According to the Washington Times, more than 4,500 postcards of this particular painting are bought as souvenirs from the gallery shop every year. The painting has even inspired a children's story by the same name.
Renoir was among the group of thirty independent painters who exhibited their work in an exhibition in 1874. Their style of painting, later termed "Impressionist", appeared quite shocking at the time as it was very different in terms of both style and subject matter.
Their first exhibition attracted a lot of notoriety and few sales. Possibly as a need to create more saleable items and earn an income, Renoir began to include more portraits in his work, particularly of women and young girls which were popular subjects at that time.
Girl with a Watering Can features a young girl, aged about 6, standing in a garden and gazing out to the right of the picture. She has been described as "doll-like" with bright blue eyes, rosy cheeks. The girl wears a bright red ribbon in her curly blonde hair. She is dressed in a blue dress and boots. The dress has rather striking, large buttons down the front and is edged in an ornate white/grey pattern.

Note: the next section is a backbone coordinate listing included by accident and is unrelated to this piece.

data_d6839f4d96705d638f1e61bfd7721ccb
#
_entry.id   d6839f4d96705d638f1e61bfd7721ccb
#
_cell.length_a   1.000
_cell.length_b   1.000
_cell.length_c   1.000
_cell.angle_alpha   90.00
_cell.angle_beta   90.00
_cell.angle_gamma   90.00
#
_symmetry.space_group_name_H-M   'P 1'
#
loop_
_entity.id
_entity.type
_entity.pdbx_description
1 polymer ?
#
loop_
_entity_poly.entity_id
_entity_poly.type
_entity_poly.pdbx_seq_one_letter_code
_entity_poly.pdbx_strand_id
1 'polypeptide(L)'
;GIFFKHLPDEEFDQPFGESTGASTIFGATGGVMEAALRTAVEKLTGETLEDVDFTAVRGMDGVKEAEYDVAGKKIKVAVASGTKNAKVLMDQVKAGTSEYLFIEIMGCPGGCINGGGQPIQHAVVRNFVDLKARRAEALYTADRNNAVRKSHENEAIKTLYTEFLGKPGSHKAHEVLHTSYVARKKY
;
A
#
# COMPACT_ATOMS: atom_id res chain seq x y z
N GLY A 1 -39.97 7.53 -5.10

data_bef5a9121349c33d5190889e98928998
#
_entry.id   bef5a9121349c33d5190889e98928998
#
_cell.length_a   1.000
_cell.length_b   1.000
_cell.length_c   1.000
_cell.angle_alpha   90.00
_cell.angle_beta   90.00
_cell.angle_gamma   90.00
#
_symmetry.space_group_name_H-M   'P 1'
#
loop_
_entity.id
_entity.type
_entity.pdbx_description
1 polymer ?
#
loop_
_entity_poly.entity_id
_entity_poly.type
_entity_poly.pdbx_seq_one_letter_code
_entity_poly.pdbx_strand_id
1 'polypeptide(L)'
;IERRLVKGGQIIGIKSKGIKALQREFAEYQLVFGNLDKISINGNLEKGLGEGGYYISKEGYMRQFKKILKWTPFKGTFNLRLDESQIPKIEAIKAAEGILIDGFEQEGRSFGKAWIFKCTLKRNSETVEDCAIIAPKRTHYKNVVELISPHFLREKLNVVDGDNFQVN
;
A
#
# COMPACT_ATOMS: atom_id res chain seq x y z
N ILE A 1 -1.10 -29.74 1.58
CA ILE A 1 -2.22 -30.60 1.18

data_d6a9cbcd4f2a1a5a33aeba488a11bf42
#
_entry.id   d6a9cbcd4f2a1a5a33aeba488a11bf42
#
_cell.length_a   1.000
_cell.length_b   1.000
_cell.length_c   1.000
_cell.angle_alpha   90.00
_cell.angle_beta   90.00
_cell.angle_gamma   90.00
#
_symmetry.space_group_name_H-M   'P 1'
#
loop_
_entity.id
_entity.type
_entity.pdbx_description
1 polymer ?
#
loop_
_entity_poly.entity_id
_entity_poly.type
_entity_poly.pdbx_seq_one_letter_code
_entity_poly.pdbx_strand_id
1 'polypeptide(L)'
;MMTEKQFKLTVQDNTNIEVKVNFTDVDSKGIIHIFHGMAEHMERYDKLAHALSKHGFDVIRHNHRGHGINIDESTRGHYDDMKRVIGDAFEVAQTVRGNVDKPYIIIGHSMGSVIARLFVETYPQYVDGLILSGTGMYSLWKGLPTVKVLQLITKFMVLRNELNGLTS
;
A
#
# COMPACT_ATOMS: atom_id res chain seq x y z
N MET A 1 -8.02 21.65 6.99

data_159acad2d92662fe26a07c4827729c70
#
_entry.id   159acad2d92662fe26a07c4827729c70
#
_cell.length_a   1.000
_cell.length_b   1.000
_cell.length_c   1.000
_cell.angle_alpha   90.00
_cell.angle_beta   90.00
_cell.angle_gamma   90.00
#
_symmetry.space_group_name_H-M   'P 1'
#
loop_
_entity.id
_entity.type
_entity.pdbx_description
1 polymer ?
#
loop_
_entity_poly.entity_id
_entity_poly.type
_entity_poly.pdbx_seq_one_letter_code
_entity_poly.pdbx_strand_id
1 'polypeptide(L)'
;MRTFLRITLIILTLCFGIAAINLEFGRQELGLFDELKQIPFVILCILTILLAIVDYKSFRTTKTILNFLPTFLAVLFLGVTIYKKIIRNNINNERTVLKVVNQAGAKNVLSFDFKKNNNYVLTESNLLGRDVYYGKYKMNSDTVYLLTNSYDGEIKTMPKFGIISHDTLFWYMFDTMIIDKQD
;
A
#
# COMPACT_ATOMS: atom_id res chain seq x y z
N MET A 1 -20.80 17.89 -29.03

In her right hand she holds a watering can and in her left hand she holds some flowers. Behind her is a beautiful garden which appears to be in full bloom. Many people have speculated that Renoir painted this in Monet's garden at Argenteuil and that the girl might be the daughter of a family friend and is named Mademoiselle Leclere.
The picture appears to capture the joy and innocence of the young girl in the beautiful garden and appeals to the viewer's senses and imagination. The beautiful colours of the original painting were bright and often described as "prismatic", created by Renoir's delicate brushstrokes.
Girl with a Watering Can is a enchanting image which continues to captivate viewers with a charm and innocence that only Renoir could create.